Ah, sales. You can’t have a business without it and yet, many business owners despise it. What type of person are you when it comes to selling and – perhaps even more importantly – how can you learn to love sales?
Sales is a fundamental activity for your business success
First, we have to acknowledge that sales is an incredibly important activity in any business. Without it, you literally don’t have a business. As many people have said before me, if you’re not making sales in your business, you’ve got an expensive hobby. In order to have a business, you need revenue coming into it – and without sales, that just won’t happen. Sure, you might have some word-of-mouth and referral traffic, but even then, particularly when it comes to services, there is still a good chance you’ll have to get on a call to pitch your services and close the sale. And, something to be aware of is that referral traffic may dry up eventually, so you always want to be able to generate your own sales so that you’re not dependent on an outside source for it.
So… what do you do if you’re not the amazing salesperson you want to be?
Let’s look at the three types of salespeople that exist
Type #1: The Believer
This type of salesperson loves to sell because they believe in their product/service and they want to serve as many people as possible
Type #2: The Anti-Salesman
This type of salesperson hates to sell because they’re repulsed by the idea of being salesy
Type #3: The Snow-to-Eskimos Salesperson
This type of salesperson wants to sell their products/services to whoever will listen, no matter whether they’re a good fit or not
What type of salesperson is The Believer?
If you happen to be a Believer, then hats off to you, keep doing what you’re doing. The reason why the Believer sells so easily is because of their perspective on why they’re selling. They focus on serving rather than selling. They understand that when someone purchases their product or service, they receive something that they have been wanting or needing. If you like to think of things in terms of push and pull, they don’t push their products to their customers, they allow their products to be pulled by their customers. This is easier said than done, but we’ll get into some key principles in just a little bit. But before that…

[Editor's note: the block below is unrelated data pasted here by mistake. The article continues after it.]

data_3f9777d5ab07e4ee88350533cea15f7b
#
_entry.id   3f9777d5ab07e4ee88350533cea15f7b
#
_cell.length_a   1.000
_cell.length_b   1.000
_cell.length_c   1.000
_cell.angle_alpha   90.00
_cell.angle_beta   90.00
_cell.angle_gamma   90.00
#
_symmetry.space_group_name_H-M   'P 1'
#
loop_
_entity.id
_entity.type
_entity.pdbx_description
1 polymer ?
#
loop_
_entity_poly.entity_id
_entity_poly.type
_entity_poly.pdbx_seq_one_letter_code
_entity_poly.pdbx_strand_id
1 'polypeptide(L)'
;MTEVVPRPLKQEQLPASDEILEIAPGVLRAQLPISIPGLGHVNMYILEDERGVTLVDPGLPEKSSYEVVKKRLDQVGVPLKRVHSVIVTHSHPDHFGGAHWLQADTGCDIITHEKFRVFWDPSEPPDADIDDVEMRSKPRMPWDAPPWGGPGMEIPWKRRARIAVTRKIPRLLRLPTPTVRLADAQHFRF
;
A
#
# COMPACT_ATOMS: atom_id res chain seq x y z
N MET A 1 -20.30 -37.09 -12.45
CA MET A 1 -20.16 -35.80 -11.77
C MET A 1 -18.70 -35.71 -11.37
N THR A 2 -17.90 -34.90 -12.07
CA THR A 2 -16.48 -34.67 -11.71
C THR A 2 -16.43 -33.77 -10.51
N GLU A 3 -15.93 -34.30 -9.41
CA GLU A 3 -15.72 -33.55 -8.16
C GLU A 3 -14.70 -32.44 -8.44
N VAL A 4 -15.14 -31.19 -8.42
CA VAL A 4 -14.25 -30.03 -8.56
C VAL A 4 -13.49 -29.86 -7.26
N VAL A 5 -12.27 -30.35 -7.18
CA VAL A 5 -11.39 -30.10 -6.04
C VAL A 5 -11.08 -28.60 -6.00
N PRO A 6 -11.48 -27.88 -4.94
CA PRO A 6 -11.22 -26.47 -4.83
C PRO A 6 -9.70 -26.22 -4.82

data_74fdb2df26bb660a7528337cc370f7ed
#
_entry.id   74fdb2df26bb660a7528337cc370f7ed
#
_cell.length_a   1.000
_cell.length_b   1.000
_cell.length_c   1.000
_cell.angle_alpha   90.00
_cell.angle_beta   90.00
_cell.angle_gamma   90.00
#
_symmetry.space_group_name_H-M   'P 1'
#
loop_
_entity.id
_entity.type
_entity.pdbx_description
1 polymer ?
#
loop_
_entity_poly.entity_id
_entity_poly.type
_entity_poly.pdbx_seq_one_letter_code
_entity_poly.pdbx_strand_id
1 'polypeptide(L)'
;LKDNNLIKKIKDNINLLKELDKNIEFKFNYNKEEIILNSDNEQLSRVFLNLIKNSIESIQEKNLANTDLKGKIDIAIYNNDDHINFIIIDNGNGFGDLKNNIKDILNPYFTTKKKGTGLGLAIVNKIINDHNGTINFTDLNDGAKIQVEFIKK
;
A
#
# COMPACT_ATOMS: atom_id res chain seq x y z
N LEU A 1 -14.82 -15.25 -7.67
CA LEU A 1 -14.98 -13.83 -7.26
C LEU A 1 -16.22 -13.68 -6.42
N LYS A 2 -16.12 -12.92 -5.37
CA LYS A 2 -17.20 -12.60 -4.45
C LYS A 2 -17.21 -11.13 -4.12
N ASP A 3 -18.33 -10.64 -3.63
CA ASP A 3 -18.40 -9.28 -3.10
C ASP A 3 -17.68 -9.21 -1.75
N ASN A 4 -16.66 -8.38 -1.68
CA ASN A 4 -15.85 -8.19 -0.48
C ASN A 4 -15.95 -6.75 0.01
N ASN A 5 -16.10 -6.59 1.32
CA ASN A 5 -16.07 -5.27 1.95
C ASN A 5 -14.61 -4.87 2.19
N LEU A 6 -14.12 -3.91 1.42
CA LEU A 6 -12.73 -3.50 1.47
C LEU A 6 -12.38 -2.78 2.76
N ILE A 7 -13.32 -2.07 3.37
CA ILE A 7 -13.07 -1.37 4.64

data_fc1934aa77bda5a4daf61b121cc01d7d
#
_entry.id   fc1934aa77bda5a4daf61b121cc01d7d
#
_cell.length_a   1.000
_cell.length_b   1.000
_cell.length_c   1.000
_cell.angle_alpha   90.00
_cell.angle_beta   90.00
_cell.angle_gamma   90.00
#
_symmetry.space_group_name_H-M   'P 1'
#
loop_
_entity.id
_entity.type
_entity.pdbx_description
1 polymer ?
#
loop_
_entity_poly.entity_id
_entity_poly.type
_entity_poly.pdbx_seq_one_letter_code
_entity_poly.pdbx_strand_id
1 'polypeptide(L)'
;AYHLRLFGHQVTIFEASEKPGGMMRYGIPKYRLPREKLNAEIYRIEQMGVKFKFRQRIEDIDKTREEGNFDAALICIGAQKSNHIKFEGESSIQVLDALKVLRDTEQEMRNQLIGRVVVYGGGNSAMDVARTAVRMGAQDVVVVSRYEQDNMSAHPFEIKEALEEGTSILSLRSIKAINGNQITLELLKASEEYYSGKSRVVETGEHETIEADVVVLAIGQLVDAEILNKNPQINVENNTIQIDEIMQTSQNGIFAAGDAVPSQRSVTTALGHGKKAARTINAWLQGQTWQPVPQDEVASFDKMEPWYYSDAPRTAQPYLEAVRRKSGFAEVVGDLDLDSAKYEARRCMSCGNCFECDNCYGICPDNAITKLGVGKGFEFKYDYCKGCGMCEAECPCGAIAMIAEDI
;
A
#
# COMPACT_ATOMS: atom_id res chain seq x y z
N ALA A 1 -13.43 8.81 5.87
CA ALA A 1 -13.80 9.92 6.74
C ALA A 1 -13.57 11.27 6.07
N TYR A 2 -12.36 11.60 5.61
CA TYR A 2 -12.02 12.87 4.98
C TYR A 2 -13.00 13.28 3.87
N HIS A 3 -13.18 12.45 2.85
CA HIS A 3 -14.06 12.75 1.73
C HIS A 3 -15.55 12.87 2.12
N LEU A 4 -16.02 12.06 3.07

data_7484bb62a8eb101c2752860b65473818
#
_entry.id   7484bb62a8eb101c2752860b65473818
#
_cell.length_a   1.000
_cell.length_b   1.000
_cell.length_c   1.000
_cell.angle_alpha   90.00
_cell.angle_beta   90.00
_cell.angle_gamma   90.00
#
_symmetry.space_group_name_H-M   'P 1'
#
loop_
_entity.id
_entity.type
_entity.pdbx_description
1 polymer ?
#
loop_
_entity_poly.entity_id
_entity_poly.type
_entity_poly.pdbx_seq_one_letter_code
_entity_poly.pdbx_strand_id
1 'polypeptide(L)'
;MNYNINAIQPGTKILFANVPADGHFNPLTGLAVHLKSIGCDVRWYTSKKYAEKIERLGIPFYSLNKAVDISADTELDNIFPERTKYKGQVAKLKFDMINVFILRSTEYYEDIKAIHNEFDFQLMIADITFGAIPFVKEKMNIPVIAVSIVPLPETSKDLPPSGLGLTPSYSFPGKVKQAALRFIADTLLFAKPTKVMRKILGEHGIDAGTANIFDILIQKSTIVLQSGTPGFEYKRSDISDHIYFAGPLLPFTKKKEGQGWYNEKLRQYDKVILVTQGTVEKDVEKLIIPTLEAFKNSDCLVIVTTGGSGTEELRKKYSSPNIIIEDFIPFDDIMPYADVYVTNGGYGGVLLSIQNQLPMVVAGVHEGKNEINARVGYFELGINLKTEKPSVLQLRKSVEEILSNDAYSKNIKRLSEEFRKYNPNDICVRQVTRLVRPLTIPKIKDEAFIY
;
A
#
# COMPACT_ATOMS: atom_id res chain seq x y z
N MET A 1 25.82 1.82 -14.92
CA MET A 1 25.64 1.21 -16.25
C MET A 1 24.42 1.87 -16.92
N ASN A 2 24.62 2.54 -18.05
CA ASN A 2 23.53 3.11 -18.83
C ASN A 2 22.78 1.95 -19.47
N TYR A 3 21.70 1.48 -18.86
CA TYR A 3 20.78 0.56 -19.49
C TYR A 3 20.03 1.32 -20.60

What type of salesperson is The Anti-Salesman?
If you relate to this type of salesperson, you definitely feel resistance to selling, and most likely equate selling to being “salesy”. You don’t see a middle ground, and likely just put your offer out there and tell yourself that if someone wants it, they’ll buy it. But the issue with this perspective is that very often, we intend to purchase something but we get distracted, or we need to feel better about the purchase, or we have questions that haven’t been answered, or a whole host of other reasons that get in the way.
What type of salesperson is The Snow-to-Eskimos Salesperson?
You hopefully don’t really relate to this type of salesperson, but it’s likely that you are repulsed by the idea that you could be perceived as this type of salesperson. If this sounds like you, then you’re The Anti-Salesman above, but let’s explore this type of salesperson, too, and dive into the persona of the salesperson you don’t want to become. The Snow-to-Eskimos Salesperson is on a mission to sell their product or service to anyone. This is the pushy salesperson with the morally questionable tactics. You shouldn’t want to be this type of salesperson. And the good news is that you don’t have to be! You can conduct sales activities without becoming a Snow-to-Eskimos Salesperson.